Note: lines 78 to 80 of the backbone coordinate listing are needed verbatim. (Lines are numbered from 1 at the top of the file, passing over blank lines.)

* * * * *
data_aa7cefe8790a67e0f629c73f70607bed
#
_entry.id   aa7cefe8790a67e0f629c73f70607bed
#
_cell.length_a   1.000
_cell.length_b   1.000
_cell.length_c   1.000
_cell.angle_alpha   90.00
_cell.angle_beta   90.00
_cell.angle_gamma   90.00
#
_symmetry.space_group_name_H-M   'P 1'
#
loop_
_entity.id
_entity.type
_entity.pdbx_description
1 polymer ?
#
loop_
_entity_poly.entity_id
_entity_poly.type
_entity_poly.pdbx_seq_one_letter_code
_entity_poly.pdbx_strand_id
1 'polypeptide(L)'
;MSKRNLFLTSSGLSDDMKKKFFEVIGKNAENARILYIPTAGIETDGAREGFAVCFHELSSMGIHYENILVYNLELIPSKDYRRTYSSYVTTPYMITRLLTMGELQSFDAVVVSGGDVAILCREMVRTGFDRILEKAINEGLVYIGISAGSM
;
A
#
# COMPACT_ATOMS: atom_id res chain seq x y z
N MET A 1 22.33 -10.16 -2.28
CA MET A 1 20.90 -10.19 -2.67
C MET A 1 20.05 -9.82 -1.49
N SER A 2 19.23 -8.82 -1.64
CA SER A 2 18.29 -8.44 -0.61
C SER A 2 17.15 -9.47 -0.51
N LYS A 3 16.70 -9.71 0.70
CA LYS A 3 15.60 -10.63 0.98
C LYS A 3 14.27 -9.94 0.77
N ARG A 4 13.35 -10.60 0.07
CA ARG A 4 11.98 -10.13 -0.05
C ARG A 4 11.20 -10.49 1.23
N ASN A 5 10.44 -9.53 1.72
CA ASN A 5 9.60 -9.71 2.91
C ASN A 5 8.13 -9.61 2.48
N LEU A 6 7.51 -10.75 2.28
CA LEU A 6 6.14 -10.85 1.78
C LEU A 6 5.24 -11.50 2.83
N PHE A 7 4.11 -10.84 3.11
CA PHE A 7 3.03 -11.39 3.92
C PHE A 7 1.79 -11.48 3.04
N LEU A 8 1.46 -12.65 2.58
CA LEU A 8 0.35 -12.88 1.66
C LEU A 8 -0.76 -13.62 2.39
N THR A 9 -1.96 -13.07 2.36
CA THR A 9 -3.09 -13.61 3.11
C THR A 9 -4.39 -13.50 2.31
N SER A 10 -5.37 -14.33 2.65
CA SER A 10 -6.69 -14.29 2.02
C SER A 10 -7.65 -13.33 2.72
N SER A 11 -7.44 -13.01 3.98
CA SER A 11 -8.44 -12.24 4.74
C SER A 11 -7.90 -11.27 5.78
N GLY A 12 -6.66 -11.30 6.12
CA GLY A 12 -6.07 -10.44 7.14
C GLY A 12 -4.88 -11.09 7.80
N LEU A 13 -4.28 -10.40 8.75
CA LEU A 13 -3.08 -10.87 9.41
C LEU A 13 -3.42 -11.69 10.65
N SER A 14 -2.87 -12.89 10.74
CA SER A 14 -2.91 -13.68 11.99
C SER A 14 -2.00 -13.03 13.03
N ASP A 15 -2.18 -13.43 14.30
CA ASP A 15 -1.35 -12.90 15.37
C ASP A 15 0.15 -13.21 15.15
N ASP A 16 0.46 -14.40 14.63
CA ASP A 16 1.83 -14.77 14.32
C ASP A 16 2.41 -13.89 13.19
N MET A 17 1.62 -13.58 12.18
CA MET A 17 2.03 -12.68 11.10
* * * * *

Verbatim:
C ASP A 16 2.41 -13.89 13.19
N MET A 17 1.62 -13.58 12.18
CA MET A 17 2.03 -12.68 11.10